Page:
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Disputes behind TikTok
Disputes behind TikTok

We have to talk about TikTok.

The situation for one of the most looked at medium to broadcast music today is facing many holdbacks. After being banned from India (we talked about this in our last Weekly Roundup here), the US are now talking about doing the same. Since the music industry seems to be one way for them to stay afloat and keep growing (or at least save the main growth territories), it is important to keep a close watch on what happens to the social app.

So I’ll talk a lot about TikTok this week as the summer might be decisive for them, in an already difficult and uncertain context. But, this is not the only thing going on right now and we should stay optimistic for the near future. So let’s get to a better understanding of what is happening now!

#1. What is the TikTok dispute about?

In a nutshell, it is basically a geopolitical dispute. Introducing you to: the US-UK-China’s trade dispute about ByteDance, the group owning TikTok. Since the app started to offer targeted ads online, several complaints emerged, claiming that the Chinese company was spying on its users, for the Chinese government. Trump even ran ads, on Social Media, to warn the users.

Adding this to the many problems on offensive content, targeted young users and the lack of moderation, TikTok is now facing different bans. Here is a full explanation by the BBC, including the fact that the Head of Public Policy for Europe, Middle East and Africa, Theo Bertram, clearly stated the fact that the Chinese government didn’t have any implication in TikTok.

#2. Banning TikTok

After numerous complaints about violence and offensive content, several countries are looking into banning TikTok. India already went on with the initiative (a major part of TikTok’s user base), near countries like Pakistan are threatening to do the same and the US are now talking it over.

This would take a big hit on TikTok, there is no surprise there. To counter these (potential) bans, the company owned by ByteDance is announcing 10,000 jobs just in the US, passing deals made with the music industry to facilitate uses online. But there’s still a lot at stake here. You can find a quick recap here by MusicAlly, including potential options to involve other actors as investors in TikTok, or even for the app to become a separate company.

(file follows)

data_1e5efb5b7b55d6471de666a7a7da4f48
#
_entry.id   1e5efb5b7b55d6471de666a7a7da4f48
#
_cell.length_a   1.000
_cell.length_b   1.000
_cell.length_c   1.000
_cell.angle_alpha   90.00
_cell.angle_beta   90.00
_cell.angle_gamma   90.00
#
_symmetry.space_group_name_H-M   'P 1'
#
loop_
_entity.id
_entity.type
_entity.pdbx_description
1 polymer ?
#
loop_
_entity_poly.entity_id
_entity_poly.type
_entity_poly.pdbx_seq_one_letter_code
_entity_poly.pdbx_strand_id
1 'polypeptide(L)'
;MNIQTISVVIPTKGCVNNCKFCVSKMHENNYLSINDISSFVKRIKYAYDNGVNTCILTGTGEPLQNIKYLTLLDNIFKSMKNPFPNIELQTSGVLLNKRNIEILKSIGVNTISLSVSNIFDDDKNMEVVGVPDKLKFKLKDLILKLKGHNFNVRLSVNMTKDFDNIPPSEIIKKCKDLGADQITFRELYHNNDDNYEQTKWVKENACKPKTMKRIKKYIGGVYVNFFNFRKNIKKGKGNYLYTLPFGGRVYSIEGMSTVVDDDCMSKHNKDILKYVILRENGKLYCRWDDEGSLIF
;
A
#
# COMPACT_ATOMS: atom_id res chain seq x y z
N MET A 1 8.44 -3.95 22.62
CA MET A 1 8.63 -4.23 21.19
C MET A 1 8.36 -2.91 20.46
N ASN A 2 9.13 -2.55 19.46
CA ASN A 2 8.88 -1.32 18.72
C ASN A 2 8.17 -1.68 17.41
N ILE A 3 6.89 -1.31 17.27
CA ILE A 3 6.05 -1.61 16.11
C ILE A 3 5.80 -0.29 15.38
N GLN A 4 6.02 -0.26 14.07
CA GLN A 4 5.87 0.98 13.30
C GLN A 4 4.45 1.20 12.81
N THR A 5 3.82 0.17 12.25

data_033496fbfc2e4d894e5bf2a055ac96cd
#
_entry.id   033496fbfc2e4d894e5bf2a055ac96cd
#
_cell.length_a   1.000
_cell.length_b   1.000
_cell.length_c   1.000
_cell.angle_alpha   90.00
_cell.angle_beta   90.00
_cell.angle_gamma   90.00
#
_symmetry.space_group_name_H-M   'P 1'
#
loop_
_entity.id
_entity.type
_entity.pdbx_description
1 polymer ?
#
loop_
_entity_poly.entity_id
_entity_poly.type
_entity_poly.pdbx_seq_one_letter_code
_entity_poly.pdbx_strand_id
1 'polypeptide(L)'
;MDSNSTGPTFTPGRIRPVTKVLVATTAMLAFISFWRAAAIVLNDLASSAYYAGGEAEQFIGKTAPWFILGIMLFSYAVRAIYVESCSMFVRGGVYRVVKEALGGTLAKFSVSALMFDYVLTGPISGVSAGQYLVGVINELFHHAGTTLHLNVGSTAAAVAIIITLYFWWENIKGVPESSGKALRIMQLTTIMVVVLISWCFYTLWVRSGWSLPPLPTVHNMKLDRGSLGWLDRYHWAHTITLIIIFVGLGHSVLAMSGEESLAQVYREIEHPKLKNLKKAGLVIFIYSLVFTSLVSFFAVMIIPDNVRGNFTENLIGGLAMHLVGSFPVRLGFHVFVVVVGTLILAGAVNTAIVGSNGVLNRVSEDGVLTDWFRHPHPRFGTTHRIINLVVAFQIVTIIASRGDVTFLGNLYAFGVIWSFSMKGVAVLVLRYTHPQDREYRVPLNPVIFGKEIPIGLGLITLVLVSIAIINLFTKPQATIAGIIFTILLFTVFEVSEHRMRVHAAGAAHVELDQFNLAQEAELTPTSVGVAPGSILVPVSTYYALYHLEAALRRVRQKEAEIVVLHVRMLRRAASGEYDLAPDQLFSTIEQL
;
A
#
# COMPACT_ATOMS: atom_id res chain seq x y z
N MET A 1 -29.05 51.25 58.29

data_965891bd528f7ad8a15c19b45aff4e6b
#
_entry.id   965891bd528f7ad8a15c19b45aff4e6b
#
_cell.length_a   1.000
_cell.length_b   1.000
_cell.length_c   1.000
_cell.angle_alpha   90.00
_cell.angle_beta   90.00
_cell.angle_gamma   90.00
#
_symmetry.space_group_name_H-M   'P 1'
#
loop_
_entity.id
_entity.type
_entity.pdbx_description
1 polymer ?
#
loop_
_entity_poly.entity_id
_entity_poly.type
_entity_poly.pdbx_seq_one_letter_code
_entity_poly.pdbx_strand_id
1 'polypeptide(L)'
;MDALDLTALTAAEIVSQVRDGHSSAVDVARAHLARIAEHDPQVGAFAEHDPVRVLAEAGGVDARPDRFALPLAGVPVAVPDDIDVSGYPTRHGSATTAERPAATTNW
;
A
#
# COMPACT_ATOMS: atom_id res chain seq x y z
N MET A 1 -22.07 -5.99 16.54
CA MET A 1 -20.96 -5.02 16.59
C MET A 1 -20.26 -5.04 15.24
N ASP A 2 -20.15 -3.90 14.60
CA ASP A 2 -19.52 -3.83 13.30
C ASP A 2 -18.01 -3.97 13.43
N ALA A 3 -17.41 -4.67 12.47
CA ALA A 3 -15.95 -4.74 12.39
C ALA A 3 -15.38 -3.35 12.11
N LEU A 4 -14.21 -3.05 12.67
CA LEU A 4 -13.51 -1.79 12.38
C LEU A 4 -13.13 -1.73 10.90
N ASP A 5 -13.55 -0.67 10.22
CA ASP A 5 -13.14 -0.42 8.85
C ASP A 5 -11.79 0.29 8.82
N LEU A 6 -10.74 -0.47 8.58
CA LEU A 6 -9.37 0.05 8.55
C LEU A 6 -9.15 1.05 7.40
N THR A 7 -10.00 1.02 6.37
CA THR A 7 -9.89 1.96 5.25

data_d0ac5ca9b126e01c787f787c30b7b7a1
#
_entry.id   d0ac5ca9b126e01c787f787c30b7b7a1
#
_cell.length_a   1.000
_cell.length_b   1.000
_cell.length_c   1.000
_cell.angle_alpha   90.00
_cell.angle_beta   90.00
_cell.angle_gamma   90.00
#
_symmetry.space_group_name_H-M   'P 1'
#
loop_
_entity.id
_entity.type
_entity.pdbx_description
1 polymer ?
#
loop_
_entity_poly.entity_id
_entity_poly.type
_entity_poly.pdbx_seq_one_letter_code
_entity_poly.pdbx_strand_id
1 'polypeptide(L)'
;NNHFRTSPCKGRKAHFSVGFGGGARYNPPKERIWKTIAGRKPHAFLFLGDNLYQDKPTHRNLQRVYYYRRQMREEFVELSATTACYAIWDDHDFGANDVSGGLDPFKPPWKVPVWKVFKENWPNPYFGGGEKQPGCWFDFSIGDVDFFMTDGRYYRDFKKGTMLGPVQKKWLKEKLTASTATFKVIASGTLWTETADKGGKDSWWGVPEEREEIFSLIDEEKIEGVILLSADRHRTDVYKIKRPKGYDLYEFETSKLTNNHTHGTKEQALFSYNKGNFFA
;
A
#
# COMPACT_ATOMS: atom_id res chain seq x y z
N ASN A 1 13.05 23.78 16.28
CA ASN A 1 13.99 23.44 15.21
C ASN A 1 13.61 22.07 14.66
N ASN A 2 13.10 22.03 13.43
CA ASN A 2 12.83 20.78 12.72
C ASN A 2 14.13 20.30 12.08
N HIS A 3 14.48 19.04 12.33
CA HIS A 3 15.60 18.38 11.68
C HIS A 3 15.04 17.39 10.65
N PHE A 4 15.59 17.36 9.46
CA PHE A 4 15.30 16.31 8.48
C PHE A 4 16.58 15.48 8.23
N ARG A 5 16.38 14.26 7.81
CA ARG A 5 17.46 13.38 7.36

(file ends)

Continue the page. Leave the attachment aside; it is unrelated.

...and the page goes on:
#3. Options for TikTok

Speaking of TikTok getting involved with other major actors or even being bought from ByteDance, here is an interesting thought we came across this week: what about Apple?

Music Business Worldwide did a full overview of the reasons why in the eventuality in which TikTok was for sale, Apple should be the one jumping on the occasion. The AI included in Apple Music’s environment, the users acquisition and the workforce available could be great additions to Apple’s solutions. And a good way for TikTok to get out of the disputes.

#4. Spotify and Universal Music Group licensing agreement

Changing the subject a bit, still talking about music industry deals with tech: Spotify and Universal Music Group just announced their new multi-year licensing agreement. This agreement being basically a bit more of Universal’s investment in Spotify for a better visibility of their catalog (you can find the details in the article by Variety).

Why did I talk about a tech and music industry deal? Well, in the press release, Spotify called Universal Music Group the most innovative company in the music industry. A bit odd to single out only one of their partners. Although, Universal Music Group still having shares in the streaming service could explain the choice of words.

#5. Live music experiments

And to wrap up this Weekly Roundup, a ray of light in the live music sector. A new proposal for physical concerts is being worked on for this weekend, including safe social distancing; outside. Here are the details of the new initiative.

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